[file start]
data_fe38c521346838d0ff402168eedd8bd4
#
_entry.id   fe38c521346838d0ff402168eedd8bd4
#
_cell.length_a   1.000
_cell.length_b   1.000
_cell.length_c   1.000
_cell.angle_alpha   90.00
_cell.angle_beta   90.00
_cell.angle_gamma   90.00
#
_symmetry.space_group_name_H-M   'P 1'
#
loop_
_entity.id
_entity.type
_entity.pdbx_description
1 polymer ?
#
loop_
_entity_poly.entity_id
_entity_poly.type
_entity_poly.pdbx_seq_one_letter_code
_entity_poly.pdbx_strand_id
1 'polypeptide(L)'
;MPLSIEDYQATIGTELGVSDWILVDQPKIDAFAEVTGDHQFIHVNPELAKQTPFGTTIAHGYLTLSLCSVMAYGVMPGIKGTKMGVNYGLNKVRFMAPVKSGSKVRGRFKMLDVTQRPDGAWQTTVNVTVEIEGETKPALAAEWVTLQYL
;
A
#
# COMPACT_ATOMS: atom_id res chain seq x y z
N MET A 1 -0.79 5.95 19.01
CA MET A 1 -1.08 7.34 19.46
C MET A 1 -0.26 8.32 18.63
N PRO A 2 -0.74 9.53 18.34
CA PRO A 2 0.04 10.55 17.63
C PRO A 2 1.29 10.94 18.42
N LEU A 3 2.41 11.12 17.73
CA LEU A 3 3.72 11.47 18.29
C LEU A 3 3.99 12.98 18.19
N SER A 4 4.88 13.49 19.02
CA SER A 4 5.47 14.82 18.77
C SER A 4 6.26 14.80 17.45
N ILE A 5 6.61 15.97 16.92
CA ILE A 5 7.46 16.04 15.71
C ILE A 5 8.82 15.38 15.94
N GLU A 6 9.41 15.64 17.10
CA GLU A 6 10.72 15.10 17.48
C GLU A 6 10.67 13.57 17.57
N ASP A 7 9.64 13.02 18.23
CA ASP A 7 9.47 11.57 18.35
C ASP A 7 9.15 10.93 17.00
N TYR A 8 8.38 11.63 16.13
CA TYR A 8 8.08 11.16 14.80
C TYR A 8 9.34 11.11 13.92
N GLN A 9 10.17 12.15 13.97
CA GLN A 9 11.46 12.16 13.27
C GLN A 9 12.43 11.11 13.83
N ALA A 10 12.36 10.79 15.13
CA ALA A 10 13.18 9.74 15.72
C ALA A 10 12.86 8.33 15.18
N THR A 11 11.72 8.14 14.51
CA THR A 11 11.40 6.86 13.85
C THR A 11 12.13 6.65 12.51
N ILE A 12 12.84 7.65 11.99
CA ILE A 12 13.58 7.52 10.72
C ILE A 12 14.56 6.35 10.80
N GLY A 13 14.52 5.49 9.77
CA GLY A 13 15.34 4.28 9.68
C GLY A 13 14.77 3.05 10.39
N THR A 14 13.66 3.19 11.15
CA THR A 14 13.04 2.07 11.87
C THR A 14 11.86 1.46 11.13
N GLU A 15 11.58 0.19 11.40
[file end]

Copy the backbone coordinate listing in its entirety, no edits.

data_fe38c521346838d0ff402168eedd8bd4
#
_entry.id   fe38c521346838d0ff402168eedd8bd4
#
_cell.length_a   1.000
_cell.length_b   1.000
_cell.length_c   1.000
_cell.angle_alpha   90.00
_cell.angle_beta   90.00
_cell.angle_gamma   90.00
#
_symmetry.space_group_name_H-M   'P 1'
#
loop_
_entity.id
_entity.type
_entity.pdbx_description
1 polymer ?
#
loop_
_entity_poly.entity_id
_entity_poly.type
_entity_poly.pdbx_seq_one_letter_code
_entity_poly.pdbx_strand_id
1 'polypeptide(L)'
;MPLSIEDYQATIGTELGVSDWILVDQPKIDAFAEVTGDHQFIHVNPELAKQTPFGTTIAHGYLTLSLCSVMAYGVMPGIKGTKMGVNYGLNKVRFMAPVKSGSKVRGRFKMLDVTQRPDGAWQTTVNVTVEIEGETKPALAAEWVTLQYL
;
A
#
# COMPACT_ATOMS: atom_id res chain seq x y z
N MET A 1 -0.79 5.95 19.01
CA MET A 1 -1.08 7.34 19.46
C MET A 1 -0.26 8.32 18.63
N PRO A 2 -0.74 9.53 18.34
CA PRO A 2 0.04 10.55 17.63
C PRO A 2 1.29 10.94 18.42
N LEU A 3 2.41 11.12 17.73
CA LEU A 3 3.72 11.47 18.29
C LEU A 3 3.99 12.98 18.19
N SER A 4 4.88 13.49 19.02
CA SER A 4 5.47 14.82 18.77
C SER A 4 6.26 14.80 17.45
N ILE A 5 6.61 15.97 16.92
CA ILE A 5 7.46 16.04 15.71
C ILE A 5 8.82 15.38 15.94
N GLU A 6 9.41 15.64 17.10
CA GLU A 6 10.72 15.10 17.48
C GLU A 6 10.67 13.57 17.57
N ASP A 7 9.64 13.02 18.23
CA ASP A 7 9.47 11.57 18.35
C ASP A 7 9.15 10.93 17.00
N TYR A 8 8.38 11.63 16.13
CA TYR A 8 8.08 11.16 14.80
C TYR A 8 9.34 11.11 13.92
N GLN A 9 10.17 12.15 13.97
CA GLN A 9 11.46 12.16 13.27
C GLN A 9 12.43 11.11 13.83
N ALA A 10 12.36 10.79 15.13
CA ALA A 10 13.18 9.74 15.72
C ALA A 10 12.86 8.33 15.18
N THR A 11 11.72 8.14 14.51
CA THR A 11 11.40 6.86 13.85
C THR A 11 12.13 6.65 12.51
N ILE A 12 12.84 7.65 11.99
CA ILE A 12 13.58 7.52 10.72
C ILE A 12 14.56 6.35 10.80
N GLY A 13 14.52 5.49 9.77
CA GLY A 13 15.34 4.28 9.68
C GLY A 13 14.77 3.05 10.39
N THR A 14 13.66 3.19 11.15
CA THR A 14 13.04 2.07 11.87
C THR A 14 11.86 1.46 11.13
N GLU A 15 11.58 0.19 11.40